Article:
Opec withdrawal fits Qatar’s LNG strategy, says US finance attache
December 09 2018 08:04 PM
Subject matter experts in a discussion at the Euromoney Conference in Doha
Subject matter experts in a discussion at the Euromoney Conference in Doha. PICTURE: Shemeer Rasheed

Qatar’s recent decision to withdraw its membership from the Organisation of the Petroleum Exporting Countries (Opec) is a business decision that supports the country’s development strategy for its liquefied natural gas (LNG) sector, industry experts agreed during the Euromoney Conference held in Doha on Sunday.
Qatar is Opec’s 11th-biggest oil producer. Lesley Chavkin, the US Department of the Treasury financial attaché to Qatar and Kuwait, pointed out that Qatar’s total output accounts for “only 2%.”
“Qatar is not a behemoth in Opec, and I think it (withdrawal from Opec) fits with the strategy to focus the resources on LNG. That seems to be the future of Qatar’s energy industry,” Chavkin said during the panel discussion titled ‘Qatar’s Economy — New Directions, New Opportunities’.
On the global market, Chavkin also said that Qatar is expanding its reach, veering towards the Asia Pacific region. She noted that Qatar may have to look into short-term contracts with its Asian buyers.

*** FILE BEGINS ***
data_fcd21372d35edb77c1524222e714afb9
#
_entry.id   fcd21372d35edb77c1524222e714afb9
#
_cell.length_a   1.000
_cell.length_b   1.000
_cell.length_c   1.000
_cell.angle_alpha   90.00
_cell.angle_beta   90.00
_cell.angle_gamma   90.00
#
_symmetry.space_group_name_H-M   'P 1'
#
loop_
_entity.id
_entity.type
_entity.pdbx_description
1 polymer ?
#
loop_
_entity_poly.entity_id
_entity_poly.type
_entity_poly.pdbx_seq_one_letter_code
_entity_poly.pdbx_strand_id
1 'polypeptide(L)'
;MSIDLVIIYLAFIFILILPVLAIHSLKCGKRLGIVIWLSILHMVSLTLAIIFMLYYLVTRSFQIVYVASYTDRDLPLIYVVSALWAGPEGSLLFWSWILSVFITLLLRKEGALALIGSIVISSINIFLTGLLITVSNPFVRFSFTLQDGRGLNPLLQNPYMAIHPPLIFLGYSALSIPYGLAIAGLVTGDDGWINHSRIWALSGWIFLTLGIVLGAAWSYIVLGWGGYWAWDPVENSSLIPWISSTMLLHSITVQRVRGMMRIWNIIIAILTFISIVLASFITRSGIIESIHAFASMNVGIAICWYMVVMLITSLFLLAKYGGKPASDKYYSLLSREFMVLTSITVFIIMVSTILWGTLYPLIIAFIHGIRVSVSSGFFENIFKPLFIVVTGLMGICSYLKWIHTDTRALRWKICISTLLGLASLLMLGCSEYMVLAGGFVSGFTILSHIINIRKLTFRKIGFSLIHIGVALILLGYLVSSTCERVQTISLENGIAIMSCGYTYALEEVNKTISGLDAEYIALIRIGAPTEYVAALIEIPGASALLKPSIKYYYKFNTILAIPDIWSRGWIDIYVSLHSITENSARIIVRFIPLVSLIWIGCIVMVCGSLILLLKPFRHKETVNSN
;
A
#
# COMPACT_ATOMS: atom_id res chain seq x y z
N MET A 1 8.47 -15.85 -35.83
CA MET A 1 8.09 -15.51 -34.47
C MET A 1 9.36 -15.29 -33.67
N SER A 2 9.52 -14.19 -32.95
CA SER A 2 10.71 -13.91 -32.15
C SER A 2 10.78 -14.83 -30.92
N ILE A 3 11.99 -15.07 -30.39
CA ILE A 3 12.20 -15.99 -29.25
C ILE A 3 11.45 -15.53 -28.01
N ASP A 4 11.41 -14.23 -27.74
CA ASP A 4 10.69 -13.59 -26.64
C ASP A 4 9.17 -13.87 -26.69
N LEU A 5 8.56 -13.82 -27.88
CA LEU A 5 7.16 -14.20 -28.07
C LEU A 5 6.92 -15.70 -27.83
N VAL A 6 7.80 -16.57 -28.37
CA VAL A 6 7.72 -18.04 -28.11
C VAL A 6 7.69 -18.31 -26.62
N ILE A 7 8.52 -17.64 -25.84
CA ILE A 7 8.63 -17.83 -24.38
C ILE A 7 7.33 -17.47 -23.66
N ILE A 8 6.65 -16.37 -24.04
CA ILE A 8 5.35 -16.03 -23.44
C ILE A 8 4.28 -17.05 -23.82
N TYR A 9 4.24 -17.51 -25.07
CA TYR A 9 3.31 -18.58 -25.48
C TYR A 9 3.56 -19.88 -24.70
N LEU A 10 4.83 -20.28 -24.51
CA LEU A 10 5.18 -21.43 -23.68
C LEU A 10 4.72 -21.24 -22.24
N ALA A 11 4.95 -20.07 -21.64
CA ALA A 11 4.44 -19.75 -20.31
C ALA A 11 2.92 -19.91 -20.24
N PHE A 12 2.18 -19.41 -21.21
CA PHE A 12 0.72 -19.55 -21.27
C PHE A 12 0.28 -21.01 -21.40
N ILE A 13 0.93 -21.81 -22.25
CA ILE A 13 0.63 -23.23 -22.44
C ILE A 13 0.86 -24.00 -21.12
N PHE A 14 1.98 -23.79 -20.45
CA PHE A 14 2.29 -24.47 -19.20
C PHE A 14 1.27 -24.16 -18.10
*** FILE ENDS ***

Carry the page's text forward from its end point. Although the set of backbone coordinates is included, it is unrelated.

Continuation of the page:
“Obviously, it’s no surprise that the demand is coming from the Asia Pacific region. We have China aggressively moving from coal to gas…moving forward, it’s going to be Asian-focused.
“What I think is a kind of interesting space to watch is LNG contracts. So, Asian buyers tend to prefer buying LNG on spot or short-term basis. LNG contracts here tend to be longer term, and Qatar has flexibility in adjusting some of its longer term contracts to maintain market share but that’s something interesting that we would be watching, going forward,” Chavkin explained.
Mohamed Barakat, the managing director of US-Qatar Business Council, said he agrees with Qatar’s decision to withdraw its membership from Opec, “because this is a business-focused decision.”
“Qatar is in the gas business and its oil production doesn’t affect the market that much as countries like Saudi Arabia,” Barakat said.
He added: “Qatar’s decision to increase its gas production will definitely increase the support and supplies that Qatar can provide globally, knowing that from a US perspective, Qatar has provided a lot of LNG to US allies, supporting them, and helping them to be more independent with a reliable partner in Qatar — that would help advance more the business interests globally in Qatar, as well.”
Alexis Antoniades, the director of International Economics at Georgetown University — Qatar, emphasised that the decision to withdraw Qatar’s Opec membership is a business decision and was not politically motivated.
“I don’t see any political decision behind it... this is a business decision. We have no role in Opec... we are in the LNG industry and not the oil sector. It makes sense for us to withdraw there, and it makes sense for us to figure out what is it that we are going to do well, and focus our time and resources on that,” Antoniades said.

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